Ansel Adams, “Winter Sports in Yosemite,” Signed Photograph for “The Ahwahnee” Restaurant Menu, 1953Printed and Signed Photograph cover for a menu from "The Ahwahnee" restaurant, 8vo,4 pages folded, Yosemite National Park, August 4, 1953. The cover of this attractive and scarce dinner menu is illustrated with a print of Adams' photograph titled, "Winter Sports in Yosemite," A full explanation of the image is printed on the back cover where Adams has signed in full, "Ansel Adams." To the right of the signature, the front image is explained, "El Capitan, Merced River, Yosemite National Park California From a Photograph by Ansel Adams." The menu, which includes "Lobster a la Newburg" as well as a "Cheese omelet," opens to 4to, ideal for displaying the photograph, explanatory text and signature. Very attractive for display.
"'On Loan' an exhibition of borrowed art lent by artists. Nov. 22-Dec. 19th , 1980.Cambridge Road, London." Our edition consists of a cream colored labeled box, numbered on the bottom, that holds small library card holders and cards identifying artist and their artwork. Some of the holders include cards with the images of the artwork, and several cards are not in holders. The cream colored box is inserted in a heavier structured paper box also numbered on the bottom. Our edition is number "3 of 15" and consists of 33 signed card holders and 61 cards. The small cards measuring 3 1/4 x 2 inches are printed in black as are the library card holders of similar dimensions. Artists participating in the exhibition have signed their respective named card holders. Artists' signed library card holders or cards: David Brown, Roger Ackling, Les Coleman, Simon Cutts, Stephen Duncalf, Barry Flanagan, Bill Furlong, Hamish Fulton, John Furnival, Gerry Hunt, Glen Baxter, Sandra Fisher, Marc Chalmovicz, John Christie, Laurie Clarke, Robin Kiassnik, Brian Lane, Richard Long, Leonard McComb, Stuart Mills,Roy Perry, Eduardo Paolozzi, David Pescod, David Roe, Martin Rogers, Gallery East, Joe Tilson, Ian Tyson, Simon Cutts for Peter Turner, Steve Wheatley, Stephen Willats, Jonathan Williams, Richard Wilson.
Three photographs are annotated on verso and a fourth passport size photo is also included with annotation. D. H. Lawrence small business card is also included. The photograph of Lawrence with a cow reads on verso, "D. H. Lawrence milking Susan (such a sweet gentle animal). The photograph showing D. H. and Frieda Lawrence sitting in rockers is annotated, "DHL and Frieda in Mexico City, Posada de las Cruz." The photograph showing Lawrence standing with a horse reads on verso, "D. H. Lawrence at the ranch in San Cristobal [New Mexico]." The small bust portrait photograph has an light annotation in red pencil on verso partially legible, "D. H. Lawrence from Frieda Lawrence." The photographs are circa 1923.
Bagnold's best known novel is "National Velvet" (1935). Her most successful play is "The Chalk Garden." Both of her best known works were made into well received films. On the first free end paper of our copy of "The Chalk Garden", extending onto the inside cover as well as the inside dust jacket, Bagnold has drawn a colorful seaside sketch of her own home, Rottingdean, in Sussex, England. Her garden at Rottingdean inspired the play's setting. She dedicates her charming drawing to drama and film writer, Terrence Rattingan (1911-77) whose bookplate is affixed to the inside cover. She writes, "For Darling Terry.This is how Rottingdean should be." She signs, "Enid." She identifies her "Palace" and "Terry's House" as well as "The Sea" in her sketch. The drawing is rendered in red pen and water color. With the program for the play's 1956 production in London at the "Theatre Royal Haymarket" directed by John Gielgud. The book is very good condition overall with a slight stain in the upper right to the dust jacket.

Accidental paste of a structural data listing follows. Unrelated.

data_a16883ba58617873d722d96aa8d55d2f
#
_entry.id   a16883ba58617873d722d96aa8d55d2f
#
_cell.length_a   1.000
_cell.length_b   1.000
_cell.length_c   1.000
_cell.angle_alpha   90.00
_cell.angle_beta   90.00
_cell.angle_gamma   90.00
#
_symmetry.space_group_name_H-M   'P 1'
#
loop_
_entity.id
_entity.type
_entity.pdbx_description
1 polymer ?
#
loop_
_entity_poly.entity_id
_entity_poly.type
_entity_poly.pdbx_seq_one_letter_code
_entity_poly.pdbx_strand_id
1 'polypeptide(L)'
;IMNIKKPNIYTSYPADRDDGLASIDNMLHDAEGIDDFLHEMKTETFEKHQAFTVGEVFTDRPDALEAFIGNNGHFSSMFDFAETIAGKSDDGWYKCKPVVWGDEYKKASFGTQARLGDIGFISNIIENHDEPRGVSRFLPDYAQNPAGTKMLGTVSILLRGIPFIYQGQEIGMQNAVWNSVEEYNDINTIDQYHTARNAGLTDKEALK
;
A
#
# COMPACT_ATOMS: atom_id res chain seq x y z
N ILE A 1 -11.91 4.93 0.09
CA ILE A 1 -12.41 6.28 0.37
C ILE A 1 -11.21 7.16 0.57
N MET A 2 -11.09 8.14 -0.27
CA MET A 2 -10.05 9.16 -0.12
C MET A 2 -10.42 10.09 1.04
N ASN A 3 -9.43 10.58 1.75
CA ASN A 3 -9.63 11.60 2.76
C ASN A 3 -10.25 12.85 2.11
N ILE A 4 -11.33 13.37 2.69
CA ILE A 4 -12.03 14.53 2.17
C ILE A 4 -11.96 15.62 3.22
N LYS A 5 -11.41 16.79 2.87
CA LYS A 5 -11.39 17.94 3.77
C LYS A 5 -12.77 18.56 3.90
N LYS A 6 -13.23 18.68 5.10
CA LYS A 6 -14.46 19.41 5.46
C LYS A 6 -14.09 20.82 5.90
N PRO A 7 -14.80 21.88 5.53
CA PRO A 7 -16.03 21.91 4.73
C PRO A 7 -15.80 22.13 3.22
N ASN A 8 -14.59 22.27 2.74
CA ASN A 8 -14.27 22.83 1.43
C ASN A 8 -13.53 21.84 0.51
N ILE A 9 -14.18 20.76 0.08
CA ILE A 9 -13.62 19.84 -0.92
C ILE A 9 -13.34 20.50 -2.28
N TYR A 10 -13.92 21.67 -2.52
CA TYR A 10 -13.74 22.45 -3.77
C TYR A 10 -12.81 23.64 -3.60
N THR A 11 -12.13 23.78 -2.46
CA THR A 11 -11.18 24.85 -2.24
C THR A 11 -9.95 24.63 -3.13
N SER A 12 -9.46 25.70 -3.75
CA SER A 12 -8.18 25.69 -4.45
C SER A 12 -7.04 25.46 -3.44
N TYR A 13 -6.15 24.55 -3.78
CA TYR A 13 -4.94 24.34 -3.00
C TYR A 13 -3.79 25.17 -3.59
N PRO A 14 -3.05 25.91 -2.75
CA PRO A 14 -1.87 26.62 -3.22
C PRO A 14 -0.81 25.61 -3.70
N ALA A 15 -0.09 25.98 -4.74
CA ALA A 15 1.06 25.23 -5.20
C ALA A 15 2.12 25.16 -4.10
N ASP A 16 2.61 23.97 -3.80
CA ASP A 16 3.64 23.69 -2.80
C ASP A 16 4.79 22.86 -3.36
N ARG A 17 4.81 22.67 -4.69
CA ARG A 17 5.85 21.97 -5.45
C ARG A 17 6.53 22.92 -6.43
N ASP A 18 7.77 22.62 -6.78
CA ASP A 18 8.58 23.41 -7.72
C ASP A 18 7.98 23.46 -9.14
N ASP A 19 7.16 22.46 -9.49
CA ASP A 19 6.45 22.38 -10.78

The renown choreographer writes to arts critic, John Gruen. Typed Letter Signed, on personalized printed stationery, 8vo, n.p., Nov. 20, 1970. Robbins thanks "Gruens" for their note and ends with with circled X's after his signature, "Jerry."
Publicity Photograph in color signed, measuring 8 x 10 inches. The bright half length photograph shows Miranda costumed as she often performed and is best remembered. Inscribed and signed vertically in black ink, "To. Carmen Miranda." Condition: Bends at corners and along margins, overall condition slight background discoloration in several spots.
RENNIE, JOHN Autograph Letter Signed, with illustration, 3 pages on bifolium measuring 7 x 9 1/4 inches with sketch on page one, London, March 10, 1821. Rennie writes to Admiral Viscount Keith (1746-1823) giving details about constructing an embankment for his estate, Tullliallan, in Scotland. At the time Rennie wrote this letter, he was renown for designing and building bridges, canals and harbors throughout England. Here he provides design details for the proposed embankment and sketches the slope he prefers on the first page. He provides greater detail in accompanying drawings rendered in another hand. Towards the end of the second page, Rennie refers to his construction, the Southwark Bridge. "The tolls of the Southwark Bridge are not increasing so fast as could be wished, the bridge itself is in a perfect state of security more so even than I expected." He signs, "John Rennie," and continues in a post script. "Unless the earth of which the bank is to be made is Clay or of a retentive nature a puddle about 2 feet thick should be made in the middle of the bank to prevent the water from getting through it as in the dotted line on the Sketch." John Rennie died about seven months after he wrote this letter. Condition: Two small holes along center margin, another along horizontal fold on third page, slight tear at horizontal fold on first and second page, not affecting text. Letters of the elder John Rennie seldom appear for sale and those with drawings are particularly uncommon.